Wise starred in a 2013 documentary entitled White Like Me, based on the book by Wise of the same name.[20]

Personal lifeEdit

After living in New Orleans for ten years, Wise relocated to his native Nashville[21] in 1996. In 1998, he married Kristy Cason. The couple have two children.[21] Wise considers himself Jewish by heritage and ethnicity, but does not practice Judaism as a religion.[22] He is a critic of Israel, and philosophically opposed to Zionism, which he views as not only oppressive to non-Jews in Palestine, but detrimental to Jews as well, and counter to Jewish values.[23]

Written worksEdit

  • White Like Me: Reflections on Race From a Privileged Son (Soft Skull Press, 2004)
  • Affirmative Action: Racial Preference in Black and White (Routledge, 2005)
  • Speaking Treason Fluently: Anti-Racist Reflections From an Angry White Male (Soft Skull Press, 2008)
  • "The Pathology of Privilege: Racism" (PDF). Media Education Foundation. 2008. Archived from the original on October 9, 2009. Retrieved October 9, 2009.CS1 maint: unfit URL (link)
  • Between Barack and a Hard Place: Racism and White Denial in the Age of Obama (City Lights Publishers, 2009) ISBN 978-0-87286-500-6.
  • Colorblind: The Rise of Post-Racial Politics and the Retreat from Racial Equity (City Lights Publishers, 2010) ISBN 978-0-87286-508-2.
  • Dear White America: Letter to a New Minority (City Lights Publishers, 2012) ISBN 978-0-87286-521-1.
  • Under the Affluence: Shaming the Poor, Praising the Rich and Sacrificing the Future of America (City Lights Publishers, 2015) ISBN 978-0-87286-693-5.
  • Dispatches from the Race War (City Lights Publishers, 2020) ISBN 978-0-87286-809-0.[24]

Video releasesEdit

In addition to books and essays Wise has produced a DVD titled On White Privilege: Racism, White Denial & the Costs of Inequality and a double-CD entitled The Audacity of Truth: Racism and White Denial in the Age of Obama.[2]


  1. ^ a b Bradley, Adam (March 29, 2009). "Book Reviews: 'Between Barack and a Hard Place' By Tim Wise | 'More Than Just Race' By William Julius Wilson". The Washington Post. Retrieved December 7, 2011.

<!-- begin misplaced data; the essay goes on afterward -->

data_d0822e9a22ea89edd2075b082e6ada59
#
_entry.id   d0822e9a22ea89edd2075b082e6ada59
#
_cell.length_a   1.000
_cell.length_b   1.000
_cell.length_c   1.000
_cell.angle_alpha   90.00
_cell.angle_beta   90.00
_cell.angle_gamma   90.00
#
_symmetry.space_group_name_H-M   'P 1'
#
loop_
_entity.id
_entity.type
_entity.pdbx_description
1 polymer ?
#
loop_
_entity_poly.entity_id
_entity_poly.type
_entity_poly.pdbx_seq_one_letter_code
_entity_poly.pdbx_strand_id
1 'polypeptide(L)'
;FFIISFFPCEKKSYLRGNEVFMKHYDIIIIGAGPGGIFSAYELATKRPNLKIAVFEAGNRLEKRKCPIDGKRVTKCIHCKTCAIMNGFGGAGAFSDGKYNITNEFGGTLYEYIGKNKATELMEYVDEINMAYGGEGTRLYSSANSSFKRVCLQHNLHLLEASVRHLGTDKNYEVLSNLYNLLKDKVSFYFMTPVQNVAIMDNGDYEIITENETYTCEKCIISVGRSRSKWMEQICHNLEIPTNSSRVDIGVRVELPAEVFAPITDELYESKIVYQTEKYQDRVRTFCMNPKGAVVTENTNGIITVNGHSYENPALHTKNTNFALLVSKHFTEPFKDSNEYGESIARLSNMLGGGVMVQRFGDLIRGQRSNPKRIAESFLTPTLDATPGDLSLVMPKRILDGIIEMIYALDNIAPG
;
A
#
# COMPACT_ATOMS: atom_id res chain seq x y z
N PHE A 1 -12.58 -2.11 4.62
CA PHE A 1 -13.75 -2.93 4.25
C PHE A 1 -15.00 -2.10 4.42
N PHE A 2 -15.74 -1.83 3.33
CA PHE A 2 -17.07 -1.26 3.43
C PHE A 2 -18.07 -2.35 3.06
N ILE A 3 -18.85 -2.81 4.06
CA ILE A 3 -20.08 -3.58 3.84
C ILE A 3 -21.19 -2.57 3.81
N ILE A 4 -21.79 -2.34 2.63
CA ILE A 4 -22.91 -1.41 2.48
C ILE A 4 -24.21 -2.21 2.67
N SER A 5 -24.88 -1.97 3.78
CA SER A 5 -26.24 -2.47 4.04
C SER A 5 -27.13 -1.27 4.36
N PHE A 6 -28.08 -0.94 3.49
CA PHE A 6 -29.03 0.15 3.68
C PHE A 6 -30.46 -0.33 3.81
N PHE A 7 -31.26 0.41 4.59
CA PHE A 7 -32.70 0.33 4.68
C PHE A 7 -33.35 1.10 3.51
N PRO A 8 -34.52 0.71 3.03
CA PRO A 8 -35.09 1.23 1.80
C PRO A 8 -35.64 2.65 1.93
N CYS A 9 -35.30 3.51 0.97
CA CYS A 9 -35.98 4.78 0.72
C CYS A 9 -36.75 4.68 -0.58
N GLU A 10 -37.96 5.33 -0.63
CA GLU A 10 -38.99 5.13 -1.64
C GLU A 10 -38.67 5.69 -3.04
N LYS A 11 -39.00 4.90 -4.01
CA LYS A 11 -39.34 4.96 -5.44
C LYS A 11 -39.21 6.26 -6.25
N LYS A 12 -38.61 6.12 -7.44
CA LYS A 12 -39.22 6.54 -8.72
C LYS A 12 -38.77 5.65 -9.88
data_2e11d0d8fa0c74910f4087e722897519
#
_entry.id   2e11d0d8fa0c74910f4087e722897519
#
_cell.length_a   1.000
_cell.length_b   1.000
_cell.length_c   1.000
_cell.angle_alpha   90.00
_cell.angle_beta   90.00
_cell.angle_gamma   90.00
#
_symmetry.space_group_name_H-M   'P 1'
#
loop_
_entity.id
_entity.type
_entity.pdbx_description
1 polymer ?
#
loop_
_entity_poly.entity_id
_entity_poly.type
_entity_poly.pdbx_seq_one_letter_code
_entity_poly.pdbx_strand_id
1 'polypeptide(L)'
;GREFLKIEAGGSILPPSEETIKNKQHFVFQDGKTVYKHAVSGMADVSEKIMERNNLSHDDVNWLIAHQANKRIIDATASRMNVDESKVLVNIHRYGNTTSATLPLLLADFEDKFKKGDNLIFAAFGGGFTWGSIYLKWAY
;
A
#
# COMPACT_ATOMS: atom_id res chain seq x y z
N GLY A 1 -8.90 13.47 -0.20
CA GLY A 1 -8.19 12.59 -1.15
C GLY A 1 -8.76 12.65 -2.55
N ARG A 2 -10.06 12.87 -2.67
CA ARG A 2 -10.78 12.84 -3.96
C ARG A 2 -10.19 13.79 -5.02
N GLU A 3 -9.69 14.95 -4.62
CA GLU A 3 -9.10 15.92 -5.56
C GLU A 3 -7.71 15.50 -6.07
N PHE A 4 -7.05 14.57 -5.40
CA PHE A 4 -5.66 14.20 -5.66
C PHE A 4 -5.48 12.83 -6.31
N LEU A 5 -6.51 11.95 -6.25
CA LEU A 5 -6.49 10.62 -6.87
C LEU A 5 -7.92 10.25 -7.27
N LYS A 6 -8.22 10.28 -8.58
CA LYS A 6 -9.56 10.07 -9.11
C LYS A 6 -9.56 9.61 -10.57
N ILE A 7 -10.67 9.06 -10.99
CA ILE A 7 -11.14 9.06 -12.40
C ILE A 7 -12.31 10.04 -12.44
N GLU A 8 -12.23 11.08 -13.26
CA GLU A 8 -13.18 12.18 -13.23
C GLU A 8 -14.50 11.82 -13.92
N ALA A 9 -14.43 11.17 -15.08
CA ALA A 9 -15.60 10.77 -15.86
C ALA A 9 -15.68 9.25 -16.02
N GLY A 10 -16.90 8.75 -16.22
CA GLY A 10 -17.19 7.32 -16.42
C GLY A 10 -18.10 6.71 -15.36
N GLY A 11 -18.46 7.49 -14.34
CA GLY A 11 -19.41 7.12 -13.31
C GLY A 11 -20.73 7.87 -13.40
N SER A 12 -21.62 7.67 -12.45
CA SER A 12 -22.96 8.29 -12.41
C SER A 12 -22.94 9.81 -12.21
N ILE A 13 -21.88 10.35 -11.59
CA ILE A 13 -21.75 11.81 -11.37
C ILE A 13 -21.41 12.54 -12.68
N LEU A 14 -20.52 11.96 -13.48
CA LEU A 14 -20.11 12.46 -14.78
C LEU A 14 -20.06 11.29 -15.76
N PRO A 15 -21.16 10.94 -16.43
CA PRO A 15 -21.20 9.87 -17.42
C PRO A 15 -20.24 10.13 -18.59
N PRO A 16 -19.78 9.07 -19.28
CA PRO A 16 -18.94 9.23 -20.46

2. ^ a b "Tim Wise: One of the Country's Leading Anti-Racist Writers and Activists". Speak Out. Archived from the original on November 13, 2011. Retrieved December 7, 2011.
  3. ^ Cook, David (July 2009). "By The Color Of Their Skin: Tim Wise On The Myth Of A Postracial America". The Sun (403).
  4. ^ "Silly Nazis: Encounters With Idiots, from Childhood to the Present". Tim Wise. 2010-11-08. Retrieved 2013-05-28. More to the point, and as regards myself, my Jewish lineage extends only on my Y-chromosome, that is to say, my paternal paternal line, as three of my four grandparents are of Northern European and decidedly non-Jewish derivation.
  5. ^ Wise, Tim (2005). White Like Me. Brooklyn, NY: Soft Skull Press. p. 5. ISBN 1-932360-68-9.
  6. ^ Tim Wise on Race and Racism in America; The Rock Newman Show (44-47 min. mark); December 10, 2014
  7. ^ "Class of 1986, Hillsboro H.S. (Nashville, TN)". Tree52. Retrieved December 7, 2011.
  8. ^ "Tim Wise". DePauw University. Archived from the original on June 21, 2010. Retrieved August 18, 2012.
  9. ^ Kadeem (May 7, 2011). "Power of One: Tim Wise". SUAVV. Archived from the original on January 30, 2012.
  10. ^ Lee, Martin A. (Spring 2003). "Detailing David Duke". Intelligence Report. Southern Poverty Law Center. 18 (109): 295–310. doi:10.1023/A:1023250105036. S2CID 36135157.
  11. ^ Applebome, Peter (February 6, 1992). "THE 1992 CAMPAIGN: Republicans; Duke's Candidacy Raises Legal Questions About State Ballot Laws". The New York Times.
  12. ^ White Like Me: Reflections on Race from a Privileged Son; Tim Wise; Soft Skull Press; Pgs. 168-173
  13. ^ Mugo wa Macharia (October 22, 1996). "Reverse discrimination debate causes outrage". Golden Gater. Archived from the original on May 21, 1997.CS1 maint: unfit URL (link)
  14. ^ "About". 29 May 2010.
  15. ^ "A conversation about race". Crampton Auditorium at Howard University in Washington, DC: NBC News. April 16, 2008.
  16. ^ McLarin, Kim (September 3, 2006). "MODERN LOVE; Race Wasn't an Issue to Him, Which Was an Issue to Me". The New York Times.
  17. ^ Tim, Wise (18 September 2010). "Tim Wise F.A.Q". Retrieved 5 August 2014.
  18. ^ Joe Hart (November–December 2010). "Tim Wise: The Confrontationalist". Utne Reader. Retrieved 19 October 2010.
  19. ^ a b c The Stream Team (17 September 2013). "Anti-racism activist gets backlash over Facebook rant". Al Jazeera. Archived from the original on 24 February 2014.
  20. ^ Harris, Aisha (August 16, 2013). "Are You White? Then You Should Probably Watch This". Slate.
  21. ^ a b Cook, David (July 2009). "By The Color Of Their Skin, Tim Wise On The Myth Of A Postracial America". The Sun.
  22. ^ Time Wise website: "Responding to a Young Reactionary: White Privilege, Judaism and the Making of Sloppy Analogies" March 5, 2015
  23. ^ "Zionism articles". TimWise.org. Retrieved June 15, 2012.
  24. ^ "The Book".

External linksEdit